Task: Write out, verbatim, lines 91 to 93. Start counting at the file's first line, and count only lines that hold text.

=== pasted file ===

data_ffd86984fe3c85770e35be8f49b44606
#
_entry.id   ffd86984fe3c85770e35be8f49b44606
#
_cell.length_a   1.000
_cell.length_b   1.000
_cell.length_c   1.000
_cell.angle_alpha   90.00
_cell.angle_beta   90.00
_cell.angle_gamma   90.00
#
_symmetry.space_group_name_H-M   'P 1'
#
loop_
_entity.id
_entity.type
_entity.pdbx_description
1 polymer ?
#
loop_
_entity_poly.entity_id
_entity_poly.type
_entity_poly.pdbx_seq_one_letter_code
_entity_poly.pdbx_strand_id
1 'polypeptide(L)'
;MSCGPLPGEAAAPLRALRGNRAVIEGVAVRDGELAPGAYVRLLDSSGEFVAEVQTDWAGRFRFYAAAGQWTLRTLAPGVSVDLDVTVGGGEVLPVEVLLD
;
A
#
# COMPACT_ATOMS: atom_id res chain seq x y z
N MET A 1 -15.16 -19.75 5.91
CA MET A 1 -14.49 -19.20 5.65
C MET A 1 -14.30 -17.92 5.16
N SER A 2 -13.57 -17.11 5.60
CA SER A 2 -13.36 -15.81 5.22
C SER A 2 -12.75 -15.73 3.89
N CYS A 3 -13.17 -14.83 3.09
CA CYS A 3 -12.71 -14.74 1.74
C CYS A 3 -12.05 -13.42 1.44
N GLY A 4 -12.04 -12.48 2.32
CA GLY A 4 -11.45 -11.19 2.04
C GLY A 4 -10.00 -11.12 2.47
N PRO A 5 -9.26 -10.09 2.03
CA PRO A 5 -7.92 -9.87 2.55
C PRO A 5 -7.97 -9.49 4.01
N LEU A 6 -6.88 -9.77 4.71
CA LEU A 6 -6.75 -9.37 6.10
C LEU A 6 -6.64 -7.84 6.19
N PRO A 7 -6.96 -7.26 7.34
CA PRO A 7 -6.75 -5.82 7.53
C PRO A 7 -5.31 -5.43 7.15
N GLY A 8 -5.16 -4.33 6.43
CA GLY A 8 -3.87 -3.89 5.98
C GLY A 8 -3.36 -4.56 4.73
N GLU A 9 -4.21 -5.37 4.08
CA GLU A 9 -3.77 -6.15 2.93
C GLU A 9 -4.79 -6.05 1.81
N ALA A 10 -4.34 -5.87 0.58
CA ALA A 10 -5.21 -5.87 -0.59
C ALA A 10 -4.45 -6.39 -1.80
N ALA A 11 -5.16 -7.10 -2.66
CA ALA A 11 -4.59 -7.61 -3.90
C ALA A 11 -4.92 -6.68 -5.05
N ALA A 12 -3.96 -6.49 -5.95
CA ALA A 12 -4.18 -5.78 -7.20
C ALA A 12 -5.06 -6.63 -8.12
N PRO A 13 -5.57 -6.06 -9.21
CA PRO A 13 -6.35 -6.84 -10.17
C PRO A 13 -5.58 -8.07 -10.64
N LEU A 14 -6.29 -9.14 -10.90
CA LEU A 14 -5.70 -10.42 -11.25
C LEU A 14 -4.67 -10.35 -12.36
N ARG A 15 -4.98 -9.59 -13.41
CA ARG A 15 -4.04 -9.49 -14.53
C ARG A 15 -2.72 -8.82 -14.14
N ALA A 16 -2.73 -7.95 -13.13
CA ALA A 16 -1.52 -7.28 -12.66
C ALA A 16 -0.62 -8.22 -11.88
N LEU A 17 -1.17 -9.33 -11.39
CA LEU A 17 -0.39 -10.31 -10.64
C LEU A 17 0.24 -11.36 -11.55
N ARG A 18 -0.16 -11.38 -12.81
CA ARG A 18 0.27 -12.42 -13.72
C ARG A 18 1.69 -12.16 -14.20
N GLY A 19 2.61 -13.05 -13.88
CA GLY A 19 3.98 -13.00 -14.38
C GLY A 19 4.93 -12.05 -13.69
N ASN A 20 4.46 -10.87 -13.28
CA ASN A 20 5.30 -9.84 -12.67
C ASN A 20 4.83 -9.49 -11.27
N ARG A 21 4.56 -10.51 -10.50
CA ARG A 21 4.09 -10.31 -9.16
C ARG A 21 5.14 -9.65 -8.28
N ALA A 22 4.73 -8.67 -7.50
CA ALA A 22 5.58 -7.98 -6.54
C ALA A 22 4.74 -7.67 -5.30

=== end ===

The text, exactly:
N ARG A 21 4.56 -10.51 -10.50
CA ARG A 21 4.09 -10.31 -9.16
C ARG A 21 5.14 -9.65 -8.28